- The Washington Times - Thursday, July 29, 2010

Kicking off a politically perilous process, the House ethics committee on Thursday officially lodged 13 charges against Rep. Charles B. Rangel, including that he used his office to raise $8 million for a college public policy center named after him and failed to file taxes while he was Congress‘ chief tax writer.

Last-minute efforts to strike a deal to head off a public trial fell short as Republicans said that chance had passed.

Mr. Rangel was not present as two of his colleagues sat as prosecutors and eight others sat as a kind of jury, tasked with deciding the fate of the New York Democrat who earlier this year was pressured into giving up the chairmanship of the powerful Ways and Means Committee.

The charges, detailed in a 40-page “Statement of Alleged Violation,” break down into four categories: that he solicited money for the Rangel Center from those doing business before his committee; that he made errors and omissions on his financial-disclosure forms; that he was given use of a rent-controlled apartment in New York for an office; and that he failed to report rental income and pay federal taxes on it.

“A public office is a public trust. Our task is to determine whether Rep. Rangel’s conduct met that standard,” said ethics committee Chairman Zoe Lofgren, California Democrat.

Mr. Rangel’s attorneys, in a 32-page response filed with the committee, acknowledged “inadvertent” mistakes and blamed staffers for some of the errors, including wrong financial-disclosure forms. But the attorneys said Mr. Rangel was not trying to work around the rules.

“The undisputed evidence in the record - assembled by the Investigative Subcommittee over its nearly two-year investigation - is that Congressman Rangel did not dispense any political favors, that he did not intentionally violate any law, rule or regulation, and that he did not misuse his public office for private gain,” Mr. Rangel’s attorneys said.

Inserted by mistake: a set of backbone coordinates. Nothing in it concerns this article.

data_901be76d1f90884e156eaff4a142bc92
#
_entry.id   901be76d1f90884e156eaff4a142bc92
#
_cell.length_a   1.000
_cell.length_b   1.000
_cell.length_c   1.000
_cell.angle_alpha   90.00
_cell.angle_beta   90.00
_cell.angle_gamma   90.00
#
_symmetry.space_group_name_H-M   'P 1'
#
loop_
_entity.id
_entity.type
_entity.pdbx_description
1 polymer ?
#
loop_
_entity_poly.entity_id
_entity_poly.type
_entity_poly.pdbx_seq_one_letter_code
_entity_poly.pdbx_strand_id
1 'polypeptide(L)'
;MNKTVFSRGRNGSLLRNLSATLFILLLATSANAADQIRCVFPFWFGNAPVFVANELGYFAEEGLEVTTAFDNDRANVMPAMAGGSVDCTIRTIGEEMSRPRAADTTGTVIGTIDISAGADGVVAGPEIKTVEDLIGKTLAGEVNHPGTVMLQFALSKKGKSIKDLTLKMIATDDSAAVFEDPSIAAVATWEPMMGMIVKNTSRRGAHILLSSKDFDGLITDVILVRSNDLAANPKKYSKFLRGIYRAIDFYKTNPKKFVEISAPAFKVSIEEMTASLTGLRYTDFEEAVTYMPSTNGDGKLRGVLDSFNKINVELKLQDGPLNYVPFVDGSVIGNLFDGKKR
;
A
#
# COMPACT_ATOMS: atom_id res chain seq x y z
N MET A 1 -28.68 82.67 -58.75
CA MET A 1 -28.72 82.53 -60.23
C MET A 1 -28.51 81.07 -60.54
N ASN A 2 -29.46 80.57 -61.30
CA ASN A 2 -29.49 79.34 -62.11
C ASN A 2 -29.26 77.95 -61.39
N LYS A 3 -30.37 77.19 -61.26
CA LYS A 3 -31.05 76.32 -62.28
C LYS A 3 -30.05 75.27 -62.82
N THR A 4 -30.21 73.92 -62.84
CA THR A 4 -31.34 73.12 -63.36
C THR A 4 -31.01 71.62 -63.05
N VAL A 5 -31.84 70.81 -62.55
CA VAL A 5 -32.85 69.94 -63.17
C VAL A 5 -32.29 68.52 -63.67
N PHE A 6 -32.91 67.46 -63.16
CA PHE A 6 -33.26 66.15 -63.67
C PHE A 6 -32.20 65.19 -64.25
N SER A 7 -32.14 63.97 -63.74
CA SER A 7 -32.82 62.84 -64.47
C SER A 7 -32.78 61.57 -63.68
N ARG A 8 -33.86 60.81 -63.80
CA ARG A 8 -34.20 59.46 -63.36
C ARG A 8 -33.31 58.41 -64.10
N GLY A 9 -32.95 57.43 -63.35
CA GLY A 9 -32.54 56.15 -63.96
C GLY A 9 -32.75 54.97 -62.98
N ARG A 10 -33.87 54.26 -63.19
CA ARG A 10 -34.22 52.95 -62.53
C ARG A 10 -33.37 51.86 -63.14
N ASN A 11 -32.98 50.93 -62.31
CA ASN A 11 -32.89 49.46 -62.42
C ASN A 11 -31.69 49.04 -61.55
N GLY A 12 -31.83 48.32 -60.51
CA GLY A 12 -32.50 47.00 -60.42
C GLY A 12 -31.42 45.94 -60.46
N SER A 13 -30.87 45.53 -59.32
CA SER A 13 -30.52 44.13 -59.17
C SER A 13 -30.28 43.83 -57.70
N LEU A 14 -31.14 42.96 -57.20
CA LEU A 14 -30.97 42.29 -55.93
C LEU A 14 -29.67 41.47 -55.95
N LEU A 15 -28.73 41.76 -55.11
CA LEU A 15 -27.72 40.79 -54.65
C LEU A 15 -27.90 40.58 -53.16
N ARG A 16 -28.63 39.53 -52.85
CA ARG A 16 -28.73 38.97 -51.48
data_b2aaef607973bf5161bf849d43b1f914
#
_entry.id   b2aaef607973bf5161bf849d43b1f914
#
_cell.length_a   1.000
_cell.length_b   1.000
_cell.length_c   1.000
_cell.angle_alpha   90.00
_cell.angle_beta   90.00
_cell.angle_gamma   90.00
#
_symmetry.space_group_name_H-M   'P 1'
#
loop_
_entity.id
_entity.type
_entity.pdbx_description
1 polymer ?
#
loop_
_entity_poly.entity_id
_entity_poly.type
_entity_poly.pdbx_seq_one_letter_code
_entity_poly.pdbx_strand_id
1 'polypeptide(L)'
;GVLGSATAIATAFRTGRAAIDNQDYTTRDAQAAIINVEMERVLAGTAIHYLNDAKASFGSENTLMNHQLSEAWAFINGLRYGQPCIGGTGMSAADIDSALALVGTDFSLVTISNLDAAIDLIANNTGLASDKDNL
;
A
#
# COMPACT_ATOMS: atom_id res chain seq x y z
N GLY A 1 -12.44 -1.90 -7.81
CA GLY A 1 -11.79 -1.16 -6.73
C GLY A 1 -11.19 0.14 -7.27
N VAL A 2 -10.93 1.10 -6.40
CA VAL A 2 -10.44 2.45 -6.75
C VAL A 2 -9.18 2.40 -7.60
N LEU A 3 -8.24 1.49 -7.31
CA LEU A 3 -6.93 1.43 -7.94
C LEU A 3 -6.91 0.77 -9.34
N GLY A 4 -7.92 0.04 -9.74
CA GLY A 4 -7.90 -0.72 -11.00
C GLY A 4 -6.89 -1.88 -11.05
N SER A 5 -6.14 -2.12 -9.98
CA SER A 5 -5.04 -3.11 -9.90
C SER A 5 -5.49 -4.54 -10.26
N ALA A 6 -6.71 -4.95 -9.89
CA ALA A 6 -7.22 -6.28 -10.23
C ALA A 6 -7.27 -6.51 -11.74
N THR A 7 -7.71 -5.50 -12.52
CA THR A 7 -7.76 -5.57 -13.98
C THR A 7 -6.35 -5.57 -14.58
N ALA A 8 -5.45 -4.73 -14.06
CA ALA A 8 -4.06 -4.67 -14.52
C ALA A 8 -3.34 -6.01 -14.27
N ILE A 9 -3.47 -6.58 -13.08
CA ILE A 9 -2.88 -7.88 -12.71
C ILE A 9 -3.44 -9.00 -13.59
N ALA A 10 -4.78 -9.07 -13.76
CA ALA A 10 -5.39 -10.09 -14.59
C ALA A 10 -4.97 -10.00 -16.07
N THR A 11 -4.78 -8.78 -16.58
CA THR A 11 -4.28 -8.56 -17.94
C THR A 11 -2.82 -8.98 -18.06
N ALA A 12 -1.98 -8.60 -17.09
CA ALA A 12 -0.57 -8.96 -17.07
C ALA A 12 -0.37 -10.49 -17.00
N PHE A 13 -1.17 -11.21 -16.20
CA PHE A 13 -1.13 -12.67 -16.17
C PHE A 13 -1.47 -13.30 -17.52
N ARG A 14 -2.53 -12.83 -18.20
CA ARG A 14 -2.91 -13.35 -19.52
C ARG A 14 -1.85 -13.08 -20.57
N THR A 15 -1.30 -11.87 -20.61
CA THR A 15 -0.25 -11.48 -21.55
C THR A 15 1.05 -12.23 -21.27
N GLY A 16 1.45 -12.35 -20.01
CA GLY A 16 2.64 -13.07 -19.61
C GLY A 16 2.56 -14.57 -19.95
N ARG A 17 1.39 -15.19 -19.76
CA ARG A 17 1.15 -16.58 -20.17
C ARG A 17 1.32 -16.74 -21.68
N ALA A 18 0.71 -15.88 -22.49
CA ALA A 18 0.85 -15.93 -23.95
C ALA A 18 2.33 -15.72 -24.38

The last public ethics trial was in 2002, and a drawn-out process could hurt Democrats as they head into November’s elections. Some Democrats had urged Mr. Rangel, a well-liked Korean War veteran who has served nearly 40 years in the House, to cut a deal. But Mr. Rangel balked at having to admit guilt on all charges and, when a last-minute deal reportedly was struck between his attorneys and the committee’s staff, Republicans said it was too late.

“We are now in the trial phase. The American people deserve to hear the truth in this case, and the charges against him,” said Rep. Michael McCaul, the Texan who is serving as the ranking Republican on the trial.

The committee is split evenly between Democrats and Republicans, so any deal would have to be bipartisan.

Democratic leaders seemed resigned to having to suffer through a public trial even as they prepare to face an unhappy electorate.

“The chips will have to fall where they may politically, but holding the highest of ethical standards is a top priority for us,” House Speaker Nancy Pelosi, California Democrat, told reporters before the committee met.

Mrs. Pelosi in 2006 campaigned for Democrats to take control of the House in part by accusing Republicans of bad ethics and promising that her party would “drain the swamp.”

On Thursday, she said the swamp meant “Republican stewardship of the House” and that Democrats succeeded in cleaning up.

“Drain the swamp we did, because this was a terrible place. And we’ve made a tremendous difference and I take great pride in that,” she said. She said there would always be “individual issues.”

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